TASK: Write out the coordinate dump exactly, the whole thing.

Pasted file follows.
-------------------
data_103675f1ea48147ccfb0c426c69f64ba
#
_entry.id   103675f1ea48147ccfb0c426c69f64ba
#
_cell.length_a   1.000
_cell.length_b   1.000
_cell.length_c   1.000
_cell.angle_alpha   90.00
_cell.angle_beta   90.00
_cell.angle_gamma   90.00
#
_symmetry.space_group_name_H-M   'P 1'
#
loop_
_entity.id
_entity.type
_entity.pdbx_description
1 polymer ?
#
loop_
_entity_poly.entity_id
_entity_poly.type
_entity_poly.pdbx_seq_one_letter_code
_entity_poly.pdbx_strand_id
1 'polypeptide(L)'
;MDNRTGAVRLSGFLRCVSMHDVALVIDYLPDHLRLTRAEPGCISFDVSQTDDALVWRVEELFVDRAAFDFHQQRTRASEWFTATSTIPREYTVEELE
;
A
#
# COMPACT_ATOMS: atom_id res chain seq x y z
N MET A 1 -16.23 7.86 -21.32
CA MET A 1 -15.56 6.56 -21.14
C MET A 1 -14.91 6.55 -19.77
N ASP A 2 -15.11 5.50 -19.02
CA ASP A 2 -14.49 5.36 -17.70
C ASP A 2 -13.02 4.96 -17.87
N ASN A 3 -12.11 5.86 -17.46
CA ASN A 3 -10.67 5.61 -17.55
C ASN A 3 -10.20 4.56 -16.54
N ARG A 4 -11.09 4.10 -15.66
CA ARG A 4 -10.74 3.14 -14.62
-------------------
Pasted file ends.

data_103675f1ea48147ccfb0c426c69f64ba
#
_entry.id   103675f1ea48147ccfb0c426c69f64ba
#
_cell.length_a   1.000
_cell.length_b   1.000
_cell.length_c   1.000
_cell.angle_alpha   90.00
_cell.angle_beta   90.00
_cell.angle_gamma   90.00
#
_symmetry.space_group_name_H-M   'P 1'
#
loop_
_entity.id
_entity.type
_entity.pdbx_description
1 polymer ?
#
loop_
_entity_poly.entity_id
_entity_poly.type
_entity_poly.pdbx_seq_one_letter_code
_entity_poly.pdbx_strand_id
1 'polypeptide(L)'
;MDNRTGAVRLSGFLRCVSMHDVALVIDYLPDHLRLTRAEPGCISFDVSQTDDALVWRVEELFVDRAAFDFHQQRTRASEWFTATSTIPREYTVEELE
;
A
#
# COMPACT_ATOMS: atom_id res chain seq x y z
N MET A 1 -16.23 7.86 -21.32
CA MET A 1 -15.56 6.56 -21.14
C MET A 1 -14.91 6.55 -19.77
N ASP A 2 -15.11 5.50 -19.02
CA ASP A 2 -14.49 5.36 -17.70
C ASP A 2 -13.02 4.96 -17.87
N ASN A 3 -12.11 5.86 -17.46
CA ASN A 3 -10.67 5.61 -17.55
C ASN A 3 -10.20 4.56 -16.54
N ARG A 4 -11.09 4.10 -15.66
CA ARG A 4 -10.74 3.14 -14.62